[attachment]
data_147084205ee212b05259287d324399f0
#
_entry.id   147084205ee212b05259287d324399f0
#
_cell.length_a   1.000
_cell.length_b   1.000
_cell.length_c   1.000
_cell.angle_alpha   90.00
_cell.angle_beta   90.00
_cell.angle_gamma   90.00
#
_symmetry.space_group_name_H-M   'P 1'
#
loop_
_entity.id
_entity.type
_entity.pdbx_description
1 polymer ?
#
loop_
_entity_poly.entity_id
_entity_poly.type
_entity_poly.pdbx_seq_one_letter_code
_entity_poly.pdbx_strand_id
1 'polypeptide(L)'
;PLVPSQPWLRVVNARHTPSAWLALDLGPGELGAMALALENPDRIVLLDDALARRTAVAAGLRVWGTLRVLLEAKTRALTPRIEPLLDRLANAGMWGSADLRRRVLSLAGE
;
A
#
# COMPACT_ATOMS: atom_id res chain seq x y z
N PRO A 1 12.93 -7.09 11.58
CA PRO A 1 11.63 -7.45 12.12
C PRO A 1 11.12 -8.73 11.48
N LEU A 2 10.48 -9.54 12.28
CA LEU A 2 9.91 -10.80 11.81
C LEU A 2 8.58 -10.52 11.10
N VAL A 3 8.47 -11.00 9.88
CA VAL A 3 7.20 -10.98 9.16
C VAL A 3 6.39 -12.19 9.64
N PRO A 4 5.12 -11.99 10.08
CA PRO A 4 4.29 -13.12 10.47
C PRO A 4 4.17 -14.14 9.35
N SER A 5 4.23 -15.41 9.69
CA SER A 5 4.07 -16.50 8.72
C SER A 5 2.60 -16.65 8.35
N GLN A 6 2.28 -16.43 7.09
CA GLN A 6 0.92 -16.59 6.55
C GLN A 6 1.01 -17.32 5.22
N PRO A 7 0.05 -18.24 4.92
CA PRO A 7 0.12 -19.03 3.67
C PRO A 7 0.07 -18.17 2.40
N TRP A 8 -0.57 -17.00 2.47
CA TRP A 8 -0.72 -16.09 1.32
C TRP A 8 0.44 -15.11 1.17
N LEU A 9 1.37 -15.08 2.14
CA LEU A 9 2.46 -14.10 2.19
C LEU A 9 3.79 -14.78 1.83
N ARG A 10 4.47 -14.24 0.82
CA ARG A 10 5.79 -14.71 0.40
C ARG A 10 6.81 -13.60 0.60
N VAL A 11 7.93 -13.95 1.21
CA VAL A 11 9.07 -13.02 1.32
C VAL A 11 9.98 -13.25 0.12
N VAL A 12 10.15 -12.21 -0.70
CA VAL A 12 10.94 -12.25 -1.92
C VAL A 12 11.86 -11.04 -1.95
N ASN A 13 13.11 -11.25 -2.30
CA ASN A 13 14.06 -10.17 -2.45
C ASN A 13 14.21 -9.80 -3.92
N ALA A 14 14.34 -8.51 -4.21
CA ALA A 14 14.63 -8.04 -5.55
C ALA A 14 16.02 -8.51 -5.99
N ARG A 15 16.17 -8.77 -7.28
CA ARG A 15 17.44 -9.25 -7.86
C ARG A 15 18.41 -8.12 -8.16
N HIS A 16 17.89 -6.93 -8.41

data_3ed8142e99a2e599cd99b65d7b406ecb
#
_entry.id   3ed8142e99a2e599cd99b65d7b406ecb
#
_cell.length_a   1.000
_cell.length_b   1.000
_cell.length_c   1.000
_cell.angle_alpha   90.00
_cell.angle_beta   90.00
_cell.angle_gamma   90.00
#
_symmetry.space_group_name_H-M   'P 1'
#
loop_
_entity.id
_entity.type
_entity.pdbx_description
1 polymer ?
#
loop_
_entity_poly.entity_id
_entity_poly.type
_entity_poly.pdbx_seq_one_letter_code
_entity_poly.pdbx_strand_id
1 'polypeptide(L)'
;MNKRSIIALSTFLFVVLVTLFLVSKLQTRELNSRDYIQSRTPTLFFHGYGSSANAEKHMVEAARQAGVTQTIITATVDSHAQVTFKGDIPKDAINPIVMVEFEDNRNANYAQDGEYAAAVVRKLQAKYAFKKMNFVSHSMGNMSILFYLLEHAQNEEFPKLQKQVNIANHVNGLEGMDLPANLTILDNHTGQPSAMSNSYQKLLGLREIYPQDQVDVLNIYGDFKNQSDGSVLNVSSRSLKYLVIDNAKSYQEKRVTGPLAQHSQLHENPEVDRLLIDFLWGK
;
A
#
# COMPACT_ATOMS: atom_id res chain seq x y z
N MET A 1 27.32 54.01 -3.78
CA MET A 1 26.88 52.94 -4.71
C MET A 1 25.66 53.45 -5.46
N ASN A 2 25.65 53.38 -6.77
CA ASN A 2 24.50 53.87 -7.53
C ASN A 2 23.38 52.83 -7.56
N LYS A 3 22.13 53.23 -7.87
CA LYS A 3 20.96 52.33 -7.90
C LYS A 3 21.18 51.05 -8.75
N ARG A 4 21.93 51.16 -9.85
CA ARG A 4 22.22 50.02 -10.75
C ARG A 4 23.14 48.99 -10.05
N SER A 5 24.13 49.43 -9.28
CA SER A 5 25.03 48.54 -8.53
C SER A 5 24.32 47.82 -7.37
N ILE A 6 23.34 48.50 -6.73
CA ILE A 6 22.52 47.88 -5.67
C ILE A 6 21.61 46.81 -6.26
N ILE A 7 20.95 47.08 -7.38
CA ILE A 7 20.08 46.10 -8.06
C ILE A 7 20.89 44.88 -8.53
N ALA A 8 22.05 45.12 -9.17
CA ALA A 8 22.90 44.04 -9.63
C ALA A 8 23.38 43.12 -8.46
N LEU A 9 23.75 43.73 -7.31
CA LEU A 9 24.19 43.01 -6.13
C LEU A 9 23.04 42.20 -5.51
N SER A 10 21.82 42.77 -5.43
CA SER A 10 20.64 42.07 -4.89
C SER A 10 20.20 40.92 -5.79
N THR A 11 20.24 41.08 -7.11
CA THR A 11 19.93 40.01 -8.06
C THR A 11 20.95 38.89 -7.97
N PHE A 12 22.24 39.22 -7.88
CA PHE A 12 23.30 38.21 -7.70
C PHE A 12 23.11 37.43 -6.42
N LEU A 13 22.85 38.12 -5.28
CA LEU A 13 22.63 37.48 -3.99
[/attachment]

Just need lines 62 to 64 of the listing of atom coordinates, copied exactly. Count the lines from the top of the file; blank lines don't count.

CA VAL A 11 9.07 -13.02 1.32
C VAL A 11 9.98 -13.25 0.12
N VAL A 12 10.15 -12.21 -0.70